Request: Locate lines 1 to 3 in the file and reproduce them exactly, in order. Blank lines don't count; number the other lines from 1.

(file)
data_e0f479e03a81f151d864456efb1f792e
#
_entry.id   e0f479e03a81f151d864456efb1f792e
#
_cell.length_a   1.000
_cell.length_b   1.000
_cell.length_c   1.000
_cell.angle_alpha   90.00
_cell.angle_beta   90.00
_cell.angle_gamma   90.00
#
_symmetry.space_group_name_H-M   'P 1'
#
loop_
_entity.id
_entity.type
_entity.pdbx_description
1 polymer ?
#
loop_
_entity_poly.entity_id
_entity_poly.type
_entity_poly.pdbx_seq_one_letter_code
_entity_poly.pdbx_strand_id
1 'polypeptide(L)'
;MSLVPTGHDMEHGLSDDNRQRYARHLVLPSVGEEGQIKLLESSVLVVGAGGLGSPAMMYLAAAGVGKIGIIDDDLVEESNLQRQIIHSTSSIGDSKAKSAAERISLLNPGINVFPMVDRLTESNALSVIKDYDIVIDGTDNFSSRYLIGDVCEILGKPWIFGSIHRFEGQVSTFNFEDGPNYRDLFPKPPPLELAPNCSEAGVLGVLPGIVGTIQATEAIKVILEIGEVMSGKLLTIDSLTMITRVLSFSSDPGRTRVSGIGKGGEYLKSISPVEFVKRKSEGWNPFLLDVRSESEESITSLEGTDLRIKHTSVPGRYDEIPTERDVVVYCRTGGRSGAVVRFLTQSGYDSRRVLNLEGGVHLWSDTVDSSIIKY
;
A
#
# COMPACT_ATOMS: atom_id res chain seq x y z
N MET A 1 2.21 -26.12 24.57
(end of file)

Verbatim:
data_e0f479e03a81f151d864456efb1f792e
#
_entry.id   e0f479e03a81f151d864456efb1f792e